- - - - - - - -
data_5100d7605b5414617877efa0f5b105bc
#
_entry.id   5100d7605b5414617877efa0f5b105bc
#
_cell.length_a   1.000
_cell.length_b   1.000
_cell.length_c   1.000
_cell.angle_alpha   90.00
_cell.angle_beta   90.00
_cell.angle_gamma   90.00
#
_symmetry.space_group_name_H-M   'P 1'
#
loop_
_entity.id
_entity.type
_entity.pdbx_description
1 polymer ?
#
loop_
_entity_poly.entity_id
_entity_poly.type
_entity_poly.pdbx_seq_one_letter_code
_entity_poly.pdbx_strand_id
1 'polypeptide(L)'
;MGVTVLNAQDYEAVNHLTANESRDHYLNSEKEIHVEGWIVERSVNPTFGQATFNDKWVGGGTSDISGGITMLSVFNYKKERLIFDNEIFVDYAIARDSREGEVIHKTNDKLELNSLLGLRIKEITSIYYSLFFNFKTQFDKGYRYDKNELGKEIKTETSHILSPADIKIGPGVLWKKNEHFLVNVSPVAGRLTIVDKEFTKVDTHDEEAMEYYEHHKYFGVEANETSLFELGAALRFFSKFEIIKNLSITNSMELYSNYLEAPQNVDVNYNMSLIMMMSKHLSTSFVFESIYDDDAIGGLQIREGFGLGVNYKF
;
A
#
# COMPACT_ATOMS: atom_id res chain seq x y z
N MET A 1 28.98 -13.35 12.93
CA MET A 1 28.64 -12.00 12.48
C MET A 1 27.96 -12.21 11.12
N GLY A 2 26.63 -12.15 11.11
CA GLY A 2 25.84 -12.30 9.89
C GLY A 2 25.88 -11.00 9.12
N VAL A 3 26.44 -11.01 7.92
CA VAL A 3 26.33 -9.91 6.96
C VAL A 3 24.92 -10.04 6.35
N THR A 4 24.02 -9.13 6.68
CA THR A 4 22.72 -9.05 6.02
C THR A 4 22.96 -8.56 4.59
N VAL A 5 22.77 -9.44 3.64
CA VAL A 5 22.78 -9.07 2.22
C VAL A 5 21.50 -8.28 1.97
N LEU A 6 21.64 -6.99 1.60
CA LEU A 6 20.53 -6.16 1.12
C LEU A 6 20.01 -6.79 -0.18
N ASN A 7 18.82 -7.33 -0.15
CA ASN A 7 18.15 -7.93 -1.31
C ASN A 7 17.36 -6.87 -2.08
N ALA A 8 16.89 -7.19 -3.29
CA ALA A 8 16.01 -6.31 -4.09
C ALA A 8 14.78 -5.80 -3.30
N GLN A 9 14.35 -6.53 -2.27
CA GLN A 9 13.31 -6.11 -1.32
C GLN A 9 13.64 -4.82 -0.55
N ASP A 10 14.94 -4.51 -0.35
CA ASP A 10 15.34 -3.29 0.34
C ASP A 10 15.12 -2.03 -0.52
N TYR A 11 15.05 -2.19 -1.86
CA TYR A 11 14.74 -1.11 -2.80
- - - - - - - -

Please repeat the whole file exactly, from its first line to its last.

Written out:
data_5100d7605b5414617877efa0f5b105bc
#
_entry.id   5100d7605b5414617877efa0f5b105bc
#
_cell.length_a   1.000
_cell.length_b   1.000
_cell.length_c   1.000
_cell.angle_alpha   90.00
_cell.angle_beta   90.00
_cell.angle_gamma   90.00
#
_symmetry.space_group_name_H-M   'P 1'
#
loop_
_entity.id
_entity.type
_entity.pdbx_description
1 polymer ?
#
loop_
_entity_poly.entity_id
_entity_poly.type
_entity_poly.pdbx_seq_one_letter_code
_entity_poly.pdbx_strand_id
1 'polypeptide(L)'
;MGVTVLNAQDYEAVNHLTANESRDHYLNSEKEIHVEGWIVERSVNPTFGQATFNDKWVGGGTSDISGGITMLSVFNYKKERLIFDNEIFVDYAIARDSREGEVIHKTNDKLELNSLLGLRIKEITSIYYSLFFNFKTQFDKGYRYDKNELGKEIKTETSHILSPADIKIGPGVLWKKNEHFLVNVSPVAGRLTIVDKEFTKVDTHDEEAMEYYEHHKYFGVEANETSLFELGAALRFFSKFEIIKNLSITNSMELYSNYLEAPQNVDVNYNMSLIMMMSKHLSTSFVFESIYDDDAIGGLQIREGFGLGVNYKF
;
A
#
# COMPACT_ATOMS: atom_id res chain seq x y z
N MET A 1 28.98 -13.35 12.93
CA MET A 1 28.64 -12.00 12.48
C MET A 1 27.96 -12.21 11.12
N GLY A 2 26.63 -12.15 11.11
CA GLY A 2 25.84 -12.30 9.89
C GLY A 2 25.88 -11.00 9.12
N VAL A 3 26.44 -11.01 7.92
CA VAL A 3 26.33 -9.91 6.96
C VAL A 3 24.92 -10.04 6.35
N THR A 4 24.02 -9.13 6.68
CA THR A 4 22.72 -9.05 6.02
C THR A 4 22.96 -8.56 4.59
N VAL A 5 22.77 -9.44 3.64
CA VAL A 5 22.78 -9.07 2.22
C VAL A 5 21.50 -8.28 1.97
N LEU A 6 21.64 -6.99 1.60
CA LEU A 6 20.53 -6.16 1.12
C LEU A 6 20.01 -6.79 -0.18
N ASN A 7 18.82 -7.33 -0.15
CA ASN A 7 18.15 -7.93 -1.31
C ASN A 7 17.36 -6.87 -2.08
N ALA A 8 16.89 -7.19 -3.29
CA ALA A 8 16.01 -6.31 -4.09
C ALA A 8 14.78 -5.80 -3.30
N GLN A 9 14.35 -6.53 -2.27
CA GLN A 9 13.31 -6.11 -1.32
C GLN A 9 13.64 -4.82 -0.55
N ASP A 10 14.94 -4.51 -0.35
CA ASP A 10 15.34 -3.29 0.34
C ASP A 10 15.12 -2.03 -0.52
N TYR A 11 15.05 -2.19 -1.86
CA TYR A 11 14.74 -1.11 -2.80